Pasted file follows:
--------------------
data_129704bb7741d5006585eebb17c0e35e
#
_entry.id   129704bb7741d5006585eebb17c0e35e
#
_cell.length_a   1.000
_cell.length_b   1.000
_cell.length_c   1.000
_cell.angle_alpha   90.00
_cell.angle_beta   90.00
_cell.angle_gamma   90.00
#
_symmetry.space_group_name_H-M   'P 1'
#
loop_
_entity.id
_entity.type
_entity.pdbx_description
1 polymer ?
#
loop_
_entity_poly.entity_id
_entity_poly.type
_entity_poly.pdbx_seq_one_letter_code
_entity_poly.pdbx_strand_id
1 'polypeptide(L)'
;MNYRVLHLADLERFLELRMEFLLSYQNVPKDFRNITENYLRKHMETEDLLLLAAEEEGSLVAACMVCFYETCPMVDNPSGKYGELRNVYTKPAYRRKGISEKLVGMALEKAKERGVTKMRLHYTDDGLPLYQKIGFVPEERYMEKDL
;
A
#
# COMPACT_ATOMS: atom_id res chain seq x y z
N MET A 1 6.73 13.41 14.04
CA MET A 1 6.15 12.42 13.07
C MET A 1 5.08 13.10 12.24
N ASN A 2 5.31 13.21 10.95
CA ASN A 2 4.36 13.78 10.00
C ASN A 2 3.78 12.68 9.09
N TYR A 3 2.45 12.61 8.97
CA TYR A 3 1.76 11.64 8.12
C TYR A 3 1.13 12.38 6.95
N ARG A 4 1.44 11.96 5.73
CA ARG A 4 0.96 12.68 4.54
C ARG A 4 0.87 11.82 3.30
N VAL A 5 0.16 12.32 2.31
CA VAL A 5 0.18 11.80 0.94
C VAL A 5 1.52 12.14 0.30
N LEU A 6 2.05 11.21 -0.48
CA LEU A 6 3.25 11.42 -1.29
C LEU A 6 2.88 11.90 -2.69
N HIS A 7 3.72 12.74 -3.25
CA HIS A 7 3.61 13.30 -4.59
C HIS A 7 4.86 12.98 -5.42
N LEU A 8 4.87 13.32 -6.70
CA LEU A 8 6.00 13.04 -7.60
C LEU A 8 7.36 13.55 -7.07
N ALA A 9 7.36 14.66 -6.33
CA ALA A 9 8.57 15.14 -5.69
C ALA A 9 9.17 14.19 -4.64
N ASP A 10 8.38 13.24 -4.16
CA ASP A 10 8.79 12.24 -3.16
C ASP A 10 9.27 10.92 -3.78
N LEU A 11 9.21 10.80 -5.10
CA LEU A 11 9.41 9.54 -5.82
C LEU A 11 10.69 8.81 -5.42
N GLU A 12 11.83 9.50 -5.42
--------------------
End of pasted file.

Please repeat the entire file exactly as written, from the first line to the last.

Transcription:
data_129704bb7741d5006585eebb17c0e35e
#
_entry.id   129704bb7741d5006585eebb17c0e35e
#
_cell.length_a   1.000
_cell.length_b   1.000
_cell.length_c   1.000
_cell.angle_alpha   90.00
_cell.angle_beta   90.00
_cell.angle_gamma   90.00
#
_symmetry.space_group_name_H-M   'P 1'
#
loop_
_entity.id
_entity.type
_entity.pdbx_description
1 polymer ?
#
loop_
_entity_poly.entity_id
_entity_poly.type
_entity_poly.pdbx_seq_one_letter_code
_entity_poly.pdbx_strand_id
1 'polypeptide(L)'
;MNYRVLHLADLERFLELRMEFLLSYQNVPKDFRNITENYLRKHMETEDLLLLAAEEEGSLVAACMVCFYETCPMVDNPSGKYGELRNVYTKPAYRRKGISEKLVGMALEKAKERGVTKMRLHYTDDGLPLYQKIGFVPEERYMEKDL
;
A
#
# COMPACT_ATOMS: atom_id res chain seq x y z
N MET A 1 6.73 13.41 14.04
CA MET A 1 6.15 12.42 13.07
C MET A 1 5.08 13.10 12.24
N ASN A 2 5.31 13.21 10.95
CA ASN A 2 4.36 13.78 10.00
C ASN A 2 3.78 12.68 9.09
N TYR A 3 2.45 12.61 8.97
CA TYR A 3 1.76 11.64 8.12
C TYR A 3 1.13 12.38 6.95
N ARG A 4 1.44 11.96 5.73
CA ARG A 4 0.96 12.68 4.54
C ARG A 4 0.87 11.82 3.30
N VAL A 5 0.16 12.32 2.31
CA VAL A 5 0.18 11.80 0.94
C VAL A 5 1.52 12.14 0.30
N LEU A 6 2.05 11.21 -0.48
CA LEU A 6 3.25 11.42 -1.29
C LEU A 6 2.88 11.90 -2.69
N HIS A 7 3.72 12.74 -3.25
CA HIS A 7 3.61 13.30 -4.59
C HIS A 7 4.86 12.98 -5.42
N LEU A 8 4.87 13.32 -6.70
CA LEU A 8 6.00 13.04 -7.60
C LEU A 8 7.36 13.55 -7.07
N ALA A 9 7.36 14.66 -6.33
CA ALA A 9 8.57 15.14 -5.69
C ALA A 9 9.17 14.19 -4.64
N ASP A 10 8.38 13.24 -4.16
CA ASP A 10 8.79 12.24 -3.16
C ASP A 10 9.27 10.92 -3.78
N LEU A 11 9.21 10.80 -5.10
CA LEU A 11 9.41 9.54 -5.82
C LEU A 11 10.69 8.81 -5.42
N GLU A 12 11.83 9.50 -5.42